Today I took the time to bring my idea full circle.  I see a featherweight accessory personalized in my sewing future.  Will it happen quickly?  No.  My guess estimate, it will happen within the year.

This week I will be working overtime, so I suspect all my sewing dreams will have to play out with eyelids closed.  I have worked hard this weekend to get everything ready for a grueling work week.  I have made supper easier for the week.  I am going to take it easy in the hobby dept, as I probably will want to sew, but will be too tired.  I will be very happy if it happens, but will also be glad to kick my feet up and get a bit of rest for my tired feet.

Here is what I stitched out.  Nothing fancy, and I purposely ran a bunch of stuff through the scanner to see how well the edge decal as well as the floral motif and logo would stitch out.  I look forward to this.  A project has made the list.

I used some rayon thread and because I stitched this out in their software it had much thread trimming which then fuzzed after cutting (my small trimming scissors is probably a tad dull).

Mom, what do you think?  Purty good for an old outdate piece of equipment, if I do say so myself.



Wedding Ring Block Tutorial! (jelly roll friendly)

Does this sound complicated to you?  If you said yes, did you know there is a friendly version?

When the phrase Wedding Ring Quilt is mentioned you think of curved and complicated seams of construction.  I have always wanted to try making one of THOSE quilts and have probably enough experience to do so, but at a much, much later date.  A screen capture of Pinterest wedding ring block.

wedding ring screen shot

Today’s focus will be on making the old fashioned version of this block.  This relies on accurate HSTs (half square triangles) and squares.  Choose the size of unit you are most comfortable.  Today’s tutorial is utilizing the 2 1/2 inch squares, but you could certainly go smaller or larger.

Tools required:

  • spray starch and pre ironed fabric
  • color way of neutral fabrics
  • color way of your assigned color fabrics (today I am using pinks)
  • Easy Angle ruler
  • rotary cutter
  • cutting mat
  • sewing machine
  • scissors
  • thread

What are we aiming for?  This is the block.

the finish


Starch and iron all fabrics you plan on using before any cutting.  After successful starch/ironing cut your strips to your desired width.  Mine are 2 1/2 inches

tools needed

Next lay a neutral face up and a pink face down directly on top of one another.

angle cutting on bias

Square up left edge (if you are right handed).  Notice my 2 1/2 inch strips are right at the 2 1/2 inch line.  Cut your bias edge with the line on the 2 1/2 inch mark.  (not any fabric showing from under that line, and not the line under the fabric, but resting on top of the fabric).  Cut.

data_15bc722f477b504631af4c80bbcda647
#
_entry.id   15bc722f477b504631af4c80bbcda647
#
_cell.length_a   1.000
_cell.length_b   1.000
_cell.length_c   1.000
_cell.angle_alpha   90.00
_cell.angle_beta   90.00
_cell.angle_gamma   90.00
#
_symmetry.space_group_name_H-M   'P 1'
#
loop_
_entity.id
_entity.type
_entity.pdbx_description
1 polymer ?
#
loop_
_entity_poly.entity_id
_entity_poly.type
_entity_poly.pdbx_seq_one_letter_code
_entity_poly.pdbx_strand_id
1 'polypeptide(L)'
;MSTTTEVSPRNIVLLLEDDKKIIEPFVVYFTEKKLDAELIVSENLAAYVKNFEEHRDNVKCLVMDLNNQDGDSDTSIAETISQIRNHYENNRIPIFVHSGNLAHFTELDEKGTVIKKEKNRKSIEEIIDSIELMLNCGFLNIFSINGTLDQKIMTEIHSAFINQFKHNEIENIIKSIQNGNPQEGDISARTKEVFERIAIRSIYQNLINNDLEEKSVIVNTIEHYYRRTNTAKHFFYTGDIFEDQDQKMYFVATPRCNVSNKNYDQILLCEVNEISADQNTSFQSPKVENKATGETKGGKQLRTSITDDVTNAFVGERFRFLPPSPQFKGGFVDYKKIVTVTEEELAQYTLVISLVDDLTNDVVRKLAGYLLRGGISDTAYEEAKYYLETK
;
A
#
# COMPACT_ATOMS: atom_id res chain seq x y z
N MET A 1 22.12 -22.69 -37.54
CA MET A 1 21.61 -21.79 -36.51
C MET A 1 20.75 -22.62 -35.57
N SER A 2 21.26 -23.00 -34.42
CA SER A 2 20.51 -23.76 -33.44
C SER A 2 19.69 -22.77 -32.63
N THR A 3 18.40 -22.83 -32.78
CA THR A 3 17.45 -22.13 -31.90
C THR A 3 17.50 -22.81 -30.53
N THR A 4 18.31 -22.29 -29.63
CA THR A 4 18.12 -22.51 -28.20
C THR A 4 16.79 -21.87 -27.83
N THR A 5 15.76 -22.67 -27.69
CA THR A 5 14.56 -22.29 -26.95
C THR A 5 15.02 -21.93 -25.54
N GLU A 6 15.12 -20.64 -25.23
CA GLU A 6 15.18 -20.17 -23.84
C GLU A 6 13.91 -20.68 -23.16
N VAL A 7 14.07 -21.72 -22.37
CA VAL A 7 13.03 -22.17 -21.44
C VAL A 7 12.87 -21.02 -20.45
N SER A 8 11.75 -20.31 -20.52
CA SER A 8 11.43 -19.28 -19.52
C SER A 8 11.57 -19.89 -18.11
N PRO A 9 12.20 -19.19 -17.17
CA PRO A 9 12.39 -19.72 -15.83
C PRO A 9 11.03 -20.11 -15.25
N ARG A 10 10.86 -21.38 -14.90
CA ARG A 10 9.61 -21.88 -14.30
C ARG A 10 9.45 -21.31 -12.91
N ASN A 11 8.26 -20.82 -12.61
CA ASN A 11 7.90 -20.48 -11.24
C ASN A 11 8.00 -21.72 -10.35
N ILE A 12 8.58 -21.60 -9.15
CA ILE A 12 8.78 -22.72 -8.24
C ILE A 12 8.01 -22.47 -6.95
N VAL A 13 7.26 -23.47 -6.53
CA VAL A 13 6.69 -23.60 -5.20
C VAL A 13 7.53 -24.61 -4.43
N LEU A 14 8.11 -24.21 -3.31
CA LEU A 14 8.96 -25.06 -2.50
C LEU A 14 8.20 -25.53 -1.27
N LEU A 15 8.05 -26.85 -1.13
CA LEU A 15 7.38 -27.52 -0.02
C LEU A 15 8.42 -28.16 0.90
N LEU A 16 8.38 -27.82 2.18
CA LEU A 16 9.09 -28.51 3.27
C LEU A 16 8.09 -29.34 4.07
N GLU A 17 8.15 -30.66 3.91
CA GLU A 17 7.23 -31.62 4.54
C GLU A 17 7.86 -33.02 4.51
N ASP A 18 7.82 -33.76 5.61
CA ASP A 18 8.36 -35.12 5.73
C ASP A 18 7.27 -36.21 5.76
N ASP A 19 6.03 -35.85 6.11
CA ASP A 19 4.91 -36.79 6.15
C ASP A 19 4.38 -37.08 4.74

anglecutting on bias repeat

Rotate your ruler and cut your 90 degree edge.  Flipping your ruler repeat this process down your strip set.  Set your triangle cuts aside for sewing.  For each block you will need 16 HSTs.  If you are going for a scrappy look, involve as much variety from your stash (or the store) as you can.  A two fabric only look for this block would be just a beautiful.

sew your hsts

Sew your paired cuts of neutral and pink feeding the flat side of the angle in.  This will prevent your machine from pushing a point into the machine and causing a nest of thread and a gob of frustration.

finger press remove dogear

Finger press your seam open and trim the dog ear.  Notice you only have one to trim!  That is the great thing about this Easy Angle Ruler, it is accurate, and it saves you yardage.  That extra dog ear you normally trim if making a full size quilt of nothing but HSTs would amount to vast yardage being thrown in the garbage and therefore not utilizing your fabric to it’s full cost.  That would be like buying a yard of fabric and throwing away an 1/8th of that yard!  Fabric is too expensive for me to do that!

This is a good time to take a measurement.  Make sure your 1/4 seam is a scant seam which allows for the thread bulk as well as the fabric to fold over itself.  After finger pressing, your HST should measure 2 1/2 inches square.  If it does not, adjust accordingly.  Success for this block will require an accurate scant seam.  If your block is larger, enlarge your seam allowance (or trim your block).  If your block measures smaller than 2 1/2 inches square, make your seam allowance smaller.

Remember you will need 16 HSTs, for this block, so you can either sew them all up or you can sew as you go.  I like to improv when doing scrappy quilts so I only sew a 4 patch at this point 4 times, but find your rhythm and proceed.

The block tutorial:

  • 4 four patch HST units
  • 5 neutral squares
  • 4 pink squares

Make an HST 4 patch.

make 16

Sew your 4 patch.  Pressing is tricky.  For two of your 4 patches you will press the top row toward the pink, and the bottom row toward the neutral.  This will create perfect nesting for the next step.